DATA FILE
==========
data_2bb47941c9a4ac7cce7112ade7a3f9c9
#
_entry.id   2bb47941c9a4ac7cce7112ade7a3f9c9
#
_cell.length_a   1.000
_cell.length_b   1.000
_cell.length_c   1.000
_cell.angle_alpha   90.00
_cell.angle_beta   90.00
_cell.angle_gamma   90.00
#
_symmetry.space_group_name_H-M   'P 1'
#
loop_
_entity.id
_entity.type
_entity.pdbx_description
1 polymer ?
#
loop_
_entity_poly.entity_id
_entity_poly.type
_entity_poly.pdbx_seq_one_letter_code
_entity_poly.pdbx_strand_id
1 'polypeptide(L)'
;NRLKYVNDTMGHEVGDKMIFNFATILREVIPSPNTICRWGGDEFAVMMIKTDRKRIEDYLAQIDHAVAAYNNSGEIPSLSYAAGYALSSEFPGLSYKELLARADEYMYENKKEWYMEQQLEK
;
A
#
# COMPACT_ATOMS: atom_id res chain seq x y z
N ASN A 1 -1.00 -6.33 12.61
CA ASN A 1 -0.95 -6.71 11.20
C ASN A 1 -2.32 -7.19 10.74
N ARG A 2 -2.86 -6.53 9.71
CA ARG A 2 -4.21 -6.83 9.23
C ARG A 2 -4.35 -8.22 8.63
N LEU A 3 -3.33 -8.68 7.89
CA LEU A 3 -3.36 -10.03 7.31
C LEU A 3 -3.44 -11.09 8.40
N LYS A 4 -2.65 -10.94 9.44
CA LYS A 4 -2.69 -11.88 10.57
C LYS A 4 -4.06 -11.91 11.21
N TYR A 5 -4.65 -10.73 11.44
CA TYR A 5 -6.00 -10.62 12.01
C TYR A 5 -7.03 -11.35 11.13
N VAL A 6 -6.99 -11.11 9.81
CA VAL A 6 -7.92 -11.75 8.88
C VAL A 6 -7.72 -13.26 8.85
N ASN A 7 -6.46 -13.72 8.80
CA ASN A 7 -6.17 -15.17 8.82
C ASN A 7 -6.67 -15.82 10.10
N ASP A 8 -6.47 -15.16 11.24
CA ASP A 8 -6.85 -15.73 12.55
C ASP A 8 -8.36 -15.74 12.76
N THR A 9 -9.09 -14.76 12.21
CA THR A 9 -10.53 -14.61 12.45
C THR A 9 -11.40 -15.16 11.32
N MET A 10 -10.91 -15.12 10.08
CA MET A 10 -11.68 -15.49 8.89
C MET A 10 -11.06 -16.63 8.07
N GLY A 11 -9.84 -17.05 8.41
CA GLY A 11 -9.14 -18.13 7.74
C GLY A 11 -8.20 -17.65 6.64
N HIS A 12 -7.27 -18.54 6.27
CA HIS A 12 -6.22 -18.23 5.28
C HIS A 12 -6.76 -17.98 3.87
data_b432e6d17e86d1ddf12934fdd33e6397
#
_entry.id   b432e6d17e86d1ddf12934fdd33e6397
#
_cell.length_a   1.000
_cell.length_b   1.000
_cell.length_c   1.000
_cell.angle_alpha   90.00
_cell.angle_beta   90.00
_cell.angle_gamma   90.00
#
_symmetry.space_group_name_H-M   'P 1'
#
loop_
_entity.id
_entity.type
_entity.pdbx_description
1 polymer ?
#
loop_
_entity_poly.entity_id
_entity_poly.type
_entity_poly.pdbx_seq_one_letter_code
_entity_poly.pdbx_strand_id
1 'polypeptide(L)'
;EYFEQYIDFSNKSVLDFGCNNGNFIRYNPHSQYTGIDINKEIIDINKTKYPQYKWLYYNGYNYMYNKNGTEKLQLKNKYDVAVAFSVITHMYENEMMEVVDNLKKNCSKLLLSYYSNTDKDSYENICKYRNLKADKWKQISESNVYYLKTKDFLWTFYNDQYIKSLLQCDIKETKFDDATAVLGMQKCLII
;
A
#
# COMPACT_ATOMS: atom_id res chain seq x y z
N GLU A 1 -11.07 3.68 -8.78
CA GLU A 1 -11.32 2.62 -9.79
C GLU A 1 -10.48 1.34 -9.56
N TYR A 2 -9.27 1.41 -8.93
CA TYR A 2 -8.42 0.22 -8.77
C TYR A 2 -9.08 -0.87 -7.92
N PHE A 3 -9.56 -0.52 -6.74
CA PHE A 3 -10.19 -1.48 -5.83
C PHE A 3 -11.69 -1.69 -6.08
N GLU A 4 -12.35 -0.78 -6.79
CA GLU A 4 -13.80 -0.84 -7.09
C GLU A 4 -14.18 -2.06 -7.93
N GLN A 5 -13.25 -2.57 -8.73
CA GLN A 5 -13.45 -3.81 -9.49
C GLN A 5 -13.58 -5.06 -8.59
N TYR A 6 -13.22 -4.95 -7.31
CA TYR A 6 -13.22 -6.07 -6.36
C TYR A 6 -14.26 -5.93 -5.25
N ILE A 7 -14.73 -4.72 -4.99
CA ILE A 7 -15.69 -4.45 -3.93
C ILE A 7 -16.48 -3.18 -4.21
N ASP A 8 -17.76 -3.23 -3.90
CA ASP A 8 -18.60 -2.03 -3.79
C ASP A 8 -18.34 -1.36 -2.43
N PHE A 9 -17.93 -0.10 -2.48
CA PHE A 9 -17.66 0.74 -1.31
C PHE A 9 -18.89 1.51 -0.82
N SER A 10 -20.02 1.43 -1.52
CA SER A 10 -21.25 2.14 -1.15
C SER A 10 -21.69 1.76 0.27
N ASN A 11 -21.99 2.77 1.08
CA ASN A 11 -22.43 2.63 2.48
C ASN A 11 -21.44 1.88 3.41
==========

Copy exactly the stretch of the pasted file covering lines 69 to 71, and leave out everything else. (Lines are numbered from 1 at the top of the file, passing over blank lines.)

_entry.id   b432e6d17e86d1ddf12934fdd33e6397
#
_cell.length_a   1.000